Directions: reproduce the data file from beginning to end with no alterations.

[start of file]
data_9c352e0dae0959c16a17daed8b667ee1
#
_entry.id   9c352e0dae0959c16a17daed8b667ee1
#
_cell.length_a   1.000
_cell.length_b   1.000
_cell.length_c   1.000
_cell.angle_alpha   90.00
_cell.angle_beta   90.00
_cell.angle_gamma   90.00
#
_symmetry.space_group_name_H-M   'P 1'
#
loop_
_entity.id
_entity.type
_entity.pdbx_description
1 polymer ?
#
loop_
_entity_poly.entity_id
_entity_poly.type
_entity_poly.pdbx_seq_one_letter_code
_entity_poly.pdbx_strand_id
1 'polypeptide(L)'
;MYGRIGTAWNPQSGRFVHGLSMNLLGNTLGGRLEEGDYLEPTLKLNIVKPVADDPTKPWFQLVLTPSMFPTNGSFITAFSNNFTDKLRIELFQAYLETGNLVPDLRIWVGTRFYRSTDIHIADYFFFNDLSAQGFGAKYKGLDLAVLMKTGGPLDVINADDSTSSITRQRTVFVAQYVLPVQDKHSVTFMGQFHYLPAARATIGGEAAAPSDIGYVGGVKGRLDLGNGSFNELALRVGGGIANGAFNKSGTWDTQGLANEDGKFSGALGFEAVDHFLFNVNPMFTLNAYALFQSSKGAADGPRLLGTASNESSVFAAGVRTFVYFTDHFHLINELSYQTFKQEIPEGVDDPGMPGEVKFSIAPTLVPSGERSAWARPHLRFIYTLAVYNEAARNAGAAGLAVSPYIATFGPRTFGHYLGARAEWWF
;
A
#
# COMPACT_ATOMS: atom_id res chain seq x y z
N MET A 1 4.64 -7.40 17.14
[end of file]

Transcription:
data_9c352e0dae0959c16a17daed8b667ee1
#
_entry.id   9c352e0dae0959c16a17daed8b667ee1
#
_cell.length_a   1.000
_cell.length_b   1.000
_cell.length_c   1.000
_cell.angle_alpha   90.00
_cell.angle_beta   90.00
_cell.angle_gamma   90.00
#
_symmetry.space_group_name_H-M   'P 1'
#
loop_
_entity.id
_entity.type
_entity.pdbx_description
1 polymer ?
#
loop_
_entity_poly.entity_id
_entity_poly.type
_entity_poly.pdbx_seq_one_letter_code
_entity_poly.pdbx_strand_id
1 'polypeptide(L)'
;MYGRIGTAWNPQSGRFVHGLSMNLLGNTLGGRLEEGDYLEPTLKLNIVKPVADDPTKPWFQLVLTPSMFPTNGSFITAFSNNFTDKLRIELFQAYLETGNLVPDLRIWVGTRFYRSTDIHIADYFFFNDLSAQGFGAKYKGLDLAVLMKTGGPLDVINADDSTSSITRQRTVFVAQYVLPVQDKHSVTFMGQFHYLPAARATIGGEAAAPSDIGYVGGVKGRLDLGNGSFNELALRVGGGIANGAFNKSGTWDTQGLANEDGKFSGALGFEAVDHFLFNVNPMFTLNAYALFQSSKGAADGPRLLGTASNESSVFAAGVRTFVYFTDHFHLINELSYQTFKQEIPEGVDDPGMPGEVKFSIAPTLVPSGERSAWARPHLRFIYTLAVYNEAARNAGAAGLAVSPYIATFGPRTFGHYLGARAEWWF
;
A
#
# COMPACT_ATOMS: atom_id res chain seq x y z
N MET A 1 4.64 -7.40 17.14